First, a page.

On August 8, 1991, the city notified Waterman of the date and time of the requested hearing. Prior to the hearing, on August 12, 1991, the city manager sent him a second notice of disciplinary action, identical in all respects to that of July 31, 1991, except that the words "while not on duty" were omitted. Thereafter, he withdrew his claim for a public hearing and accepted the sixty days punishment duty.

1. Scope of employment. The Massachusetts Tort Claims Act provides in part that public employers shall be liable for injuries caused by the negligence of any public employee while acting in the scope of his office or employment. G.L. c. 258, § 2. A restrictive view of the protection to public employees contained in this statute would encourage them to view their duties in an unreasonably restrictive manner. Howard v. Burlington, 399 Mass. 585, 591, 506 N.E.2d 102 (1987). On the other hand, an overbroad interpretation would create unreasonable liability for municipalities.

Although we have never interpreted the phrase "acting within the scope of his office or employment" of § 2 of the Massachusetts Tort Claims Act, we have interpreted the nearly identical language of G.L. c. 258, § 9 (1994 ed.), which provides for the permissive indemnification of public employees. There we looked to common law to find the meaning of the phrase. See Pinshaw v. Metropolitan Dist. Comm'n, 402 Mass. 687, 694, 524 N.E.2d 1351 (1988); Howard v. Burlington, supra at 589-590, 506 N.E.2d 102. See also Wang Lab., Inc. v. Business Incentives, Inc., 398 Mass. 854, 859, 501 N.E.2d 1163 (1986). We see no reason to depart from that approach in construing G.L. c. 258, § 2.

The common law test considers whether the act was in furtherance of the employer's work. Howard v. Burlington, supra 590, 506 N.E.2d 102, and cases cited. "The scope of an employee's employment is not construed restrictively." Id., citing Commonwealth v. Jerez, 390 Mass. 456, 461-462, 457 N.E.2d 1105 (1983).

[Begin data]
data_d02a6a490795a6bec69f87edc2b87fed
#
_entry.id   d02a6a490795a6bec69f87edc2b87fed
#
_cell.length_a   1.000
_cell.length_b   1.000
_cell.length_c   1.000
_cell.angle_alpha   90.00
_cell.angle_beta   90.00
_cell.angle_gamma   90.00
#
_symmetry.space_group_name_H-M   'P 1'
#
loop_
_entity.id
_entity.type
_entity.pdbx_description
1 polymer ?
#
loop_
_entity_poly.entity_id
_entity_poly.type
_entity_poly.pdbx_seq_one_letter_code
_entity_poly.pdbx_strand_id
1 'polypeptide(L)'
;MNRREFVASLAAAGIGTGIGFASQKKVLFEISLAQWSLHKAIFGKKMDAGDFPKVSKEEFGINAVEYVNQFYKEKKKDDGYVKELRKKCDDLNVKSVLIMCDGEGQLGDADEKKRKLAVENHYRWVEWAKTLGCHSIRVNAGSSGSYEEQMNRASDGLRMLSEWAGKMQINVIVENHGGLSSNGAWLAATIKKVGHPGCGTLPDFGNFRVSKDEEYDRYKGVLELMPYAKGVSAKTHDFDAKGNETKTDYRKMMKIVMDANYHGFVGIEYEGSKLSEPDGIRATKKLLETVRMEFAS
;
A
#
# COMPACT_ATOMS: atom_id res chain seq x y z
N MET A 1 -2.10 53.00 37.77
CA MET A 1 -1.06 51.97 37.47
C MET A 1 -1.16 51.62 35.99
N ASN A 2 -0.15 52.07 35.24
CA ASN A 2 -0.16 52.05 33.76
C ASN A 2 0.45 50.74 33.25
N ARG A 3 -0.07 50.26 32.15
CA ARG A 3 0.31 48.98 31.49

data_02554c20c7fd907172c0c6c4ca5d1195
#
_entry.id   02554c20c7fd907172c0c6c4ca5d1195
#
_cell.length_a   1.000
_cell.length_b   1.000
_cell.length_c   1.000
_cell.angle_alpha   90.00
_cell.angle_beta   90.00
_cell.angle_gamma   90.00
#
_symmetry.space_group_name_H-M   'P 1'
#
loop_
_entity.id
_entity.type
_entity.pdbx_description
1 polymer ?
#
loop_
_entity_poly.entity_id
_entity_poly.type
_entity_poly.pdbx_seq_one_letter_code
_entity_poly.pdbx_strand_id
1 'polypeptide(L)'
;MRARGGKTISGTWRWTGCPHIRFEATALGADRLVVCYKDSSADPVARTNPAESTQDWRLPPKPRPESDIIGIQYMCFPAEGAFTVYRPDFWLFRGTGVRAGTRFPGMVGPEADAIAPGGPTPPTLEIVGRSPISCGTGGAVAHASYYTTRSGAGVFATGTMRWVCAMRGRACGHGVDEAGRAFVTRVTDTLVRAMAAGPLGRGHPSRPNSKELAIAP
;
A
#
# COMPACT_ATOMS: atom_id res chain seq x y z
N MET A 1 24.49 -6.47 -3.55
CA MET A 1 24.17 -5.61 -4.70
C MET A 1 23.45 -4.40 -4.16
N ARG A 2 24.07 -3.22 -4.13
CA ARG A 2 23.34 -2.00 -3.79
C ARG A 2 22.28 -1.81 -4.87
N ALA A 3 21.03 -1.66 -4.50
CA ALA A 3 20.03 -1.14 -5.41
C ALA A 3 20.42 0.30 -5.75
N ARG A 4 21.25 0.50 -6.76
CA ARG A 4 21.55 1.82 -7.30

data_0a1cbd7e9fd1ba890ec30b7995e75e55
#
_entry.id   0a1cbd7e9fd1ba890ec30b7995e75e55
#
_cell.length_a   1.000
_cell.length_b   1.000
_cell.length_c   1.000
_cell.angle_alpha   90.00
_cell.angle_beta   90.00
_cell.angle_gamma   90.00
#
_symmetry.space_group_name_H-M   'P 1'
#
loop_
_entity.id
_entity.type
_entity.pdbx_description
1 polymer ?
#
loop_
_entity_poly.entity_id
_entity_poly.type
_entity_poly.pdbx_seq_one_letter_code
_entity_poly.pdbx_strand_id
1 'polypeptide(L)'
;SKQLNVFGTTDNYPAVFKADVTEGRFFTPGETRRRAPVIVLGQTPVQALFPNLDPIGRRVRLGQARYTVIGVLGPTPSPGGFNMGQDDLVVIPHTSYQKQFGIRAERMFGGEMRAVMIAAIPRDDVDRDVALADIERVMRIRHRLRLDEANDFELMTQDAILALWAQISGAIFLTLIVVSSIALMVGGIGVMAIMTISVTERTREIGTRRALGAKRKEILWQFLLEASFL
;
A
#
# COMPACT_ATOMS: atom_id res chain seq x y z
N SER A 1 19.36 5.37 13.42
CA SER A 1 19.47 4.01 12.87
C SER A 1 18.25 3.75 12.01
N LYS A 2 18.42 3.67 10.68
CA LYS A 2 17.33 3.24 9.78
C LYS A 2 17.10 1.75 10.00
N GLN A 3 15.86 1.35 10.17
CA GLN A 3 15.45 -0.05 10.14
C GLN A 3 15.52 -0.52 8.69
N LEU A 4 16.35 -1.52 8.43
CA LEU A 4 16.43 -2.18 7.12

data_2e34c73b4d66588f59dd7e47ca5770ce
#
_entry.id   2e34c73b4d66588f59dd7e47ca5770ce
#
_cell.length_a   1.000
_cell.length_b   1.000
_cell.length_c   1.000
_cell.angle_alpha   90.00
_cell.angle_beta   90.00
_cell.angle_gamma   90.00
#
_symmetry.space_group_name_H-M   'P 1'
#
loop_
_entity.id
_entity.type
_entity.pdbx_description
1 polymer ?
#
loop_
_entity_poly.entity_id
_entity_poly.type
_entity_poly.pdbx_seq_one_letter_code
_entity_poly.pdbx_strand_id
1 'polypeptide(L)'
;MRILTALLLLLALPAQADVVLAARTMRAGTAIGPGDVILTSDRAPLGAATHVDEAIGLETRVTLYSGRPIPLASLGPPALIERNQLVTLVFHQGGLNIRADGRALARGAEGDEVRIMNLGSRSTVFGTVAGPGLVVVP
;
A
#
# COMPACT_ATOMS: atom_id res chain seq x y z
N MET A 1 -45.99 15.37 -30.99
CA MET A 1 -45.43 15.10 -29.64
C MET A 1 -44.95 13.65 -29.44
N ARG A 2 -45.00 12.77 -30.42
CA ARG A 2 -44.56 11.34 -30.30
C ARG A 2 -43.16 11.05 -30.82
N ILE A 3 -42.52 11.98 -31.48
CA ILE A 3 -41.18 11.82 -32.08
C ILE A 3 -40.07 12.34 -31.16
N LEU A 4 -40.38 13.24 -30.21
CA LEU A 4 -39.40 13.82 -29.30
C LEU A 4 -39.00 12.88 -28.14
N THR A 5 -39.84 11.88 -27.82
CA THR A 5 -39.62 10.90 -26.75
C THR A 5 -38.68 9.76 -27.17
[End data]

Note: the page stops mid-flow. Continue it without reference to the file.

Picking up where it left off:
Factors to be considered include whether the conduct in question is of the kind the employee is hired to perform, whether it occurs within authorized time and space limits, and whether it is motivated, at least in part, by a purpose to serve the employer. Wang Lab., Inc. v. Business Incentives, Inc., supra, and cases cited. See Restatement (Second) of Agency § 228 (1958).

In applying this test to the facts of this case we note that the only factors tending to show that Waterman was acting in the furtherance of the employer's work are: At the time of the accident Waterman was driving an automobile registered to the city, on his way to his scheduled shift at the station; he was "on call"; and he was in the course of responding to a page from a subordinate at the station. Factors mitigating against his acting in the furtherance of his employer's business are: He was using the vehicle for his own purposes; he was in the town of Groton where he was not authorized to act as a police officer; his shift had not yet begun; he was not being paid at that time; and he was intoxicated and unfit for duty.

Waterman, although authorized to drive the city's automobile, was not acting in the furtherance of the employer's business simply because he was going to work. Travel to and from home to a place of employment generally is not considered within the scope of employment. See Mosko v. Raytheon Co., 416 Mass. 395, 399, 622 N.E.2d 1066 (1993), and cases cited. 4 It is also relevant that he was neither on duty, nor in a place helpful to his employer. Waterman had no authority to act as a police officer in Groton. Commonwealth v. LeBlanc, 407 Mass. 70, 74-75, 551 N.E.2d 906 (1990).

Thus for Waterman to be held to be acting within the scope of his employment, we must rely on the facts that he was on call and responding to a page at the time of the accident. 5 Most jurisdictions have ruled that the mere fact of being on call does not place employees within the scope of their employment. 6

We are left with the question, therefore, whether his act of responding to the page was enough to tip the balance and to bring his conduct within the scope of employment for purposes of G.L. c. 258, § 2. Waterman's actions throughout the day of the...